Inherited horse, Newbie here - The Horse Forum
 57Likes
Reply
 
LinkBack Thread Tools
post #1 of 42 Old 05-20-2019, 12:02 PM Thread Starter
Foal
 
Join Date: May 2019
Location: Mukwonago, WI
Posts: 26
• Horses: 0
Inherited horse, Newbie here

So we had horses when I was a kid. I'm now 38. I inherited a horse when my grandfather recently passed. I put up some fencing on about 4 acres, ran power and water to the pasture and put up a shelter. He is a 2 year old Andalusian. I was told from the previous caregiver that he has been on green pasture for 2 months so I don't need to restrict him on grass. But I am still worried because my pasture has not had horses on it so the grass is a foot tall in some places. Other places it is thinner and shorter. As I research more and more I see talks on colic and problems with grasses. Even though I was told to not worry about restricting him I am. He arrived Saturday and seems to love the grass. Is it better to leave it long and let him take it down or should I mow the pasture to limit his intake? I also read that the dangerous parts and high energy can come from the roots, so I don't want to mow it if it will give easier access to the roots and make it easier to have a problem. Any inside is appreciated.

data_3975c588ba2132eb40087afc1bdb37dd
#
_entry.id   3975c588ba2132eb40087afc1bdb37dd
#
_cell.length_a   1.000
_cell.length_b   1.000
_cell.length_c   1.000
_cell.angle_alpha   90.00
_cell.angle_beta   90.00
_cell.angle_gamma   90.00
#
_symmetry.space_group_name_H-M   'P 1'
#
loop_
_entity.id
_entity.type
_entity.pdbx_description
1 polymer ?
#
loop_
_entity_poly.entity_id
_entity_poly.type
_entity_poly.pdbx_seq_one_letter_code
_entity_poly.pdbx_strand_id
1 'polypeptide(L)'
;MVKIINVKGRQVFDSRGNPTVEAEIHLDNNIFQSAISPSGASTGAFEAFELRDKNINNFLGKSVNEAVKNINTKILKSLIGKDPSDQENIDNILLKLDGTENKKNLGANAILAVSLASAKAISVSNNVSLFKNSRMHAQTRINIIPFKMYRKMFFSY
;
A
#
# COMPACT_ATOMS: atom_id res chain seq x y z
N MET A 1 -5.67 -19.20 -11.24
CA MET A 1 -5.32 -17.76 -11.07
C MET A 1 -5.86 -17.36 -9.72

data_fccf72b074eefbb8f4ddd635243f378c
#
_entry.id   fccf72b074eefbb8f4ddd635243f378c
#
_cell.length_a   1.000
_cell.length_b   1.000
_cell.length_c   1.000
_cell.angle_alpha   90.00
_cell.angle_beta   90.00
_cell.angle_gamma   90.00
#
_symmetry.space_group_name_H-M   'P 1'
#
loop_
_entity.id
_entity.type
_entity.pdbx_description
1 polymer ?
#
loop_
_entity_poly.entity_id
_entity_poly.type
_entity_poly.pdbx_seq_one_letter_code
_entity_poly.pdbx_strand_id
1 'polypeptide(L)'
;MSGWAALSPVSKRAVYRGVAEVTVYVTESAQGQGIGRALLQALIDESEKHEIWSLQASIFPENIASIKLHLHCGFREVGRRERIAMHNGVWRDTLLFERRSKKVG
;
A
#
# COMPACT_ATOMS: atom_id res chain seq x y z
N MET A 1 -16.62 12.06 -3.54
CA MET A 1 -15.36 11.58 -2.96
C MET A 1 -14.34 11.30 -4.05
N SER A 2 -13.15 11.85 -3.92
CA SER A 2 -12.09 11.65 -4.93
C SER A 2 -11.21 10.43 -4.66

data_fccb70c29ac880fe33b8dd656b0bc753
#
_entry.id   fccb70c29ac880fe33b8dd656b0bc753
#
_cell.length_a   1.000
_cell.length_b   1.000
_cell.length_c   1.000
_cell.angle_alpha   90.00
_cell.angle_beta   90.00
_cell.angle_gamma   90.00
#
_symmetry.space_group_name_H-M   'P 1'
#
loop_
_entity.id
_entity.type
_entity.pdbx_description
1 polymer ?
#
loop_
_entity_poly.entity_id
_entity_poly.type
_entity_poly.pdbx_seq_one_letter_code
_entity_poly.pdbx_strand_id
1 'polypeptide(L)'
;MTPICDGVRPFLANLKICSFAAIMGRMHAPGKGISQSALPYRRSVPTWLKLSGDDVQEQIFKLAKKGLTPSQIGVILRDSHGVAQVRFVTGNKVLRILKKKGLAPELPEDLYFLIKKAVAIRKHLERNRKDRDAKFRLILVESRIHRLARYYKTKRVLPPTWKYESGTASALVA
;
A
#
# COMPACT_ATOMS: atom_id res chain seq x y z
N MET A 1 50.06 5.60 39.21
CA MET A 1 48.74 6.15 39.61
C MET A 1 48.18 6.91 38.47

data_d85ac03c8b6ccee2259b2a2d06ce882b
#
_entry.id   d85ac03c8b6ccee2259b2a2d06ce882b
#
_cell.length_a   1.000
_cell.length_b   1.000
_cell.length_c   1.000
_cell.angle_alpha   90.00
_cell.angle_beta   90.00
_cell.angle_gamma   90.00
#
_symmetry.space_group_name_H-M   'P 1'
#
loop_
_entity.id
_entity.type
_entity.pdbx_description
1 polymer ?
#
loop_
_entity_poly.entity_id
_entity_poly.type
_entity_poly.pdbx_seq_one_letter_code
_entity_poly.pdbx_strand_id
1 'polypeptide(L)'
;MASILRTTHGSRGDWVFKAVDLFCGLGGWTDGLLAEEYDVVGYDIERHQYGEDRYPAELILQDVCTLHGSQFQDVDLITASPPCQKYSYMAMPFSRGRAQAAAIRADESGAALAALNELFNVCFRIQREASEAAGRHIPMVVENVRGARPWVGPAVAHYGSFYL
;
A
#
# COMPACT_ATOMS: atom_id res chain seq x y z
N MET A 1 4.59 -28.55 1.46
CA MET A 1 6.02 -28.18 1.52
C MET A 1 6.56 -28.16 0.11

Also any other newbie tips would be great. Being around so many horses when I was younger I felt fine accepting him but I realized now that he has arrived that I don't feel nearly as confident! No tip is too silly as I feel like I know nothing despite taking care of horses for many years as a teen.
AnitaAnne and Spanish Rider like this.
Todd Regal is offline  
post #2 of 42 Old 05-20-2019, 12:10 PM
Green Broke
 
Join Date: Jun 2017
Location: middle of nowhere
Posts: 2,922
• Horses: 3
If it's been a couple of days and he's ok, he'll likely be fine, but Andalusians tend to be easy keepers and 24/7 grazing may mean an obese horse shortly. Longer grasses are fine for horses-- higher in fiber and lower in sugar. As he grazes it down, you'll notice that his favorite areas are cropped short, and other areas he won't touch-- then you mow everything off to even things out.